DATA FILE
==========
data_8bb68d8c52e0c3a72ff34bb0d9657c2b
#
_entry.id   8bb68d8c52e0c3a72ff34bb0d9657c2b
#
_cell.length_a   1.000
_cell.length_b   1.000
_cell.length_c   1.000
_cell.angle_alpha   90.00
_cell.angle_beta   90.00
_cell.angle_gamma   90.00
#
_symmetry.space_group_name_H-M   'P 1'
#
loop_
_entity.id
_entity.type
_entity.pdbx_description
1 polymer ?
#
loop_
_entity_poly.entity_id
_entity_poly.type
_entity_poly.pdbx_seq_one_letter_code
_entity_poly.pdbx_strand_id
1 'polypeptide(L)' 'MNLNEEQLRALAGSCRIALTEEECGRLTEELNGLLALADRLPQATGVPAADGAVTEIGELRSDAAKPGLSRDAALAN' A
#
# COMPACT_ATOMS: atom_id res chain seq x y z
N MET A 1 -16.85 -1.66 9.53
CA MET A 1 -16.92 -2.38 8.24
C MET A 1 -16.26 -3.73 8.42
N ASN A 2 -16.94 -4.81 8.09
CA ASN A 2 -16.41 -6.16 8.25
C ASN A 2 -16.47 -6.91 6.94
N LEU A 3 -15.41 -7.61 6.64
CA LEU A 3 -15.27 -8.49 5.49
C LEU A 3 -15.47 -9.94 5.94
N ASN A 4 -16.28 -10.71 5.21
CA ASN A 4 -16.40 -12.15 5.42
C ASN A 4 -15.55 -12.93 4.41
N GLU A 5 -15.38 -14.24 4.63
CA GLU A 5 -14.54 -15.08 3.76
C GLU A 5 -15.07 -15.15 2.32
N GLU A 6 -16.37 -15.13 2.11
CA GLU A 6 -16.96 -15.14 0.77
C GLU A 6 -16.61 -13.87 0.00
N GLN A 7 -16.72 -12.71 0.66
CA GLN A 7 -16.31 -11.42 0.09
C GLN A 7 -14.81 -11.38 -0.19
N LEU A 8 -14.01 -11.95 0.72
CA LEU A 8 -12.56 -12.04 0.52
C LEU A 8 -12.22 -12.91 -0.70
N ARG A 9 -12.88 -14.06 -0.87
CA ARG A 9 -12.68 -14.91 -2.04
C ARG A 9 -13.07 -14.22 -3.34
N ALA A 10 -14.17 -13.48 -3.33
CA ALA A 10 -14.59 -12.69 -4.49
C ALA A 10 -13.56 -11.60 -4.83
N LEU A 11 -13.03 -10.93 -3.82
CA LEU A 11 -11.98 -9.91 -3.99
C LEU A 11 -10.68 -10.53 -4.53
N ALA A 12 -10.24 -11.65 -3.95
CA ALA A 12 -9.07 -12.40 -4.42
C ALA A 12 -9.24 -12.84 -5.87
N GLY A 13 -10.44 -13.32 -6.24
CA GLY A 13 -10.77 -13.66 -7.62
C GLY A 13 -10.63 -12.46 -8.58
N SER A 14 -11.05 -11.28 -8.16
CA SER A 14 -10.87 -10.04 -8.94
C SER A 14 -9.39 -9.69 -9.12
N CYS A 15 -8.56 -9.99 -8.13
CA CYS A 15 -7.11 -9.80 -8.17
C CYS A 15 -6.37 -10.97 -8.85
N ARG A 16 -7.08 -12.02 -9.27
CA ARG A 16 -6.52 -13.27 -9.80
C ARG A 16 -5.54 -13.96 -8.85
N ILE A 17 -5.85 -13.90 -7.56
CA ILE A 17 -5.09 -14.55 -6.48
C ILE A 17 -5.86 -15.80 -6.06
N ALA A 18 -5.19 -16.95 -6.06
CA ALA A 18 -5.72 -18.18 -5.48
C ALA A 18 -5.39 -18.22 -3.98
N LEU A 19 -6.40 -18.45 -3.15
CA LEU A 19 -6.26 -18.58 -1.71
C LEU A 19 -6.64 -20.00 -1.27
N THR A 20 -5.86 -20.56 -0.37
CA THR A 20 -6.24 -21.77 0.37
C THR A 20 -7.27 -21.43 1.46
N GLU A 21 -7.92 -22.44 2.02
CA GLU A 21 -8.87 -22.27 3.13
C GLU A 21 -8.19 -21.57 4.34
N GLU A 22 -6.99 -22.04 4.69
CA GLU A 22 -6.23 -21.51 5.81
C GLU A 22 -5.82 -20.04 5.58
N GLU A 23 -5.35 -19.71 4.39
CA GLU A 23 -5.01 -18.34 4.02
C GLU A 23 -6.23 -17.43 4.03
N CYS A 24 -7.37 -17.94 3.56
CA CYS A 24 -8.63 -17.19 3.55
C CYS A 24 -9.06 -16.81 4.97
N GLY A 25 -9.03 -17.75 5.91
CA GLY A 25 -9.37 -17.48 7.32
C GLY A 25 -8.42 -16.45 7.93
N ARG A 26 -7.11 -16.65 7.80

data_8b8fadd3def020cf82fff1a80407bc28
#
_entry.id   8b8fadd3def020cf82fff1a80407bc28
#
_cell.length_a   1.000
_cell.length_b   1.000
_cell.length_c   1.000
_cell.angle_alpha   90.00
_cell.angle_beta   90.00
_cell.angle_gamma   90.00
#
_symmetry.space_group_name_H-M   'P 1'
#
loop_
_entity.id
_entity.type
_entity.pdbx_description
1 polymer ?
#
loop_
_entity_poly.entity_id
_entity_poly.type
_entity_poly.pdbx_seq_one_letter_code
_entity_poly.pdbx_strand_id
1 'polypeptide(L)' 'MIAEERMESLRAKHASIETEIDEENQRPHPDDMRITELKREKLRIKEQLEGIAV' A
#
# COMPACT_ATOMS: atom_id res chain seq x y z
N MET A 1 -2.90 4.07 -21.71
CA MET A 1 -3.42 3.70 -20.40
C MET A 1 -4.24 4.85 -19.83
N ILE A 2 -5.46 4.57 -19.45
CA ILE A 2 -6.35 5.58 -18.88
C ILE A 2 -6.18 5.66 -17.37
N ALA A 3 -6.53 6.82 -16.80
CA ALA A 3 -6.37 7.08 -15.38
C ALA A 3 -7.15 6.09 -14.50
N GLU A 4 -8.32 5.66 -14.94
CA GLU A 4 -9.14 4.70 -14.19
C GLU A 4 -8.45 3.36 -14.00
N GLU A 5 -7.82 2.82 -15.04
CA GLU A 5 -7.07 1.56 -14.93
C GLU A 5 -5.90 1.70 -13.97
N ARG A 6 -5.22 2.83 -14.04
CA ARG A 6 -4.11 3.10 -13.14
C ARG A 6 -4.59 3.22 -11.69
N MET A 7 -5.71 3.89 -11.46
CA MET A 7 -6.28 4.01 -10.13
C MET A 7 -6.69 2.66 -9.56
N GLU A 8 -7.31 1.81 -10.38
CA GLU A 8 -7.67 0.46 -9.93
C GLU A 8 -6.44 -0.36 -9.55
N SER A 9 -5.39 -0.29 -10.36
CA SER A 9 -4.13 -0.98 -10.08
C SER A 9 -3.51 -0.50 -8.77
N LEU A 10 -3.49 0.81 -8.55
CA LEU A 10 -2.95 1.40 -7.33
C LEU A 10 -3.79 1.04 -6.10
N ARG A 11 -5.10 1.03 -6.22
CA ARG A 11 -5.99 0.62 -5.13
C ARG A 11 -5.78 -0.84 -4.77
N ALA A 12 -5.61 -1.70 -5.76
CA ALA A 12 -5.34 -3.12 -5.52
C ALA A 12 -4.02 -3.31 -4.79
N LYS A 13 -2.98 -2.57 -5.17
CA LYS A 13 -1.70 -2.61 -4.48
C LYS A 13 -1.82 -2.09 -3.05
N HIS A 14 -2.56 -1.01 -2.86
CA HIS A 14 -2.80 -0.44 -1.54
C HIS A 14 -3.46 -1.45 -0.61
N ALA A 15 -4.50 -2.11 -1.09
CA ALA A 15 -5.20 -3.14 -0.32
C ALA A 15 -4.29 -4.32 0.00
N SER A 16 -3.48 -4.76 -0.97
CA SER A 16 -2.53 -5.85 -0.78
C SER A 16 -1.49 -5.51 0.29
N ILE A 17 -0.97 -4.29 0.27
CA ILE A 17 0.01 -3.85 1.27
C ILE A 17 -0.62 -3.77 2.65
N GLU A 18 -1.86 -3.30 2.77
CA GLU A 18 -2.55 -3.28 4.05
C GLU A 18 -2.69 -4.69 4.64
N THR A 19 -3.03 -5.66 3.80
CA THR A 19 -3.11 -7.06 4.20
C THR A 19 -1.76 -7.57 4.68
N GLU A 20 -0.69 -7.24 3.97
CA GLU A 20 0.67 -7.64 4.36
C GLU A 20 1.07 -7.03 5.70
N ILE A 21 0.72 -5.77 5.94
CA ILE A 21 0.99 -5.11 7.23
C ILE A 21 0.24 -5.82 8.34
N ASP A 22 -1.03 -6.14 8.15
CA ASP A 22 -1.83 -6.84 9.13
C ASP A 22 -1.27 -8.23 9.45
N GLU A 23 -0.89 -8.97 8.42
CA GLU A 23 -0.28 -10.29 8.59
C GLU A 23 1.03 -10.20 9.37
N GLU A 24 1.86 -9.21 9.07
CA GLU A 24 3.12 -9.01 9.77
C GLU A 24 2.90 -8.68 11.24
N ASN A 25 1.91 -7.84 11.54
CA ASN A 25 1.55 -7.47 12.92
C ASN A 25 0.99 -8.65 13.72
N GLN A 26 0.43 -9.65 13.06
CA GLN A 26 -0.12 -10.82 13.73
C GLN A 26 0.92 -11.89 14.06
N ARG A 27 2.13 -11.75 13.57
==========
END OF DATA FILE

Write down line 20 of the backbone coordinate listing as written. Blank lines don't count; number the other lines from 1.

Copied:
loop_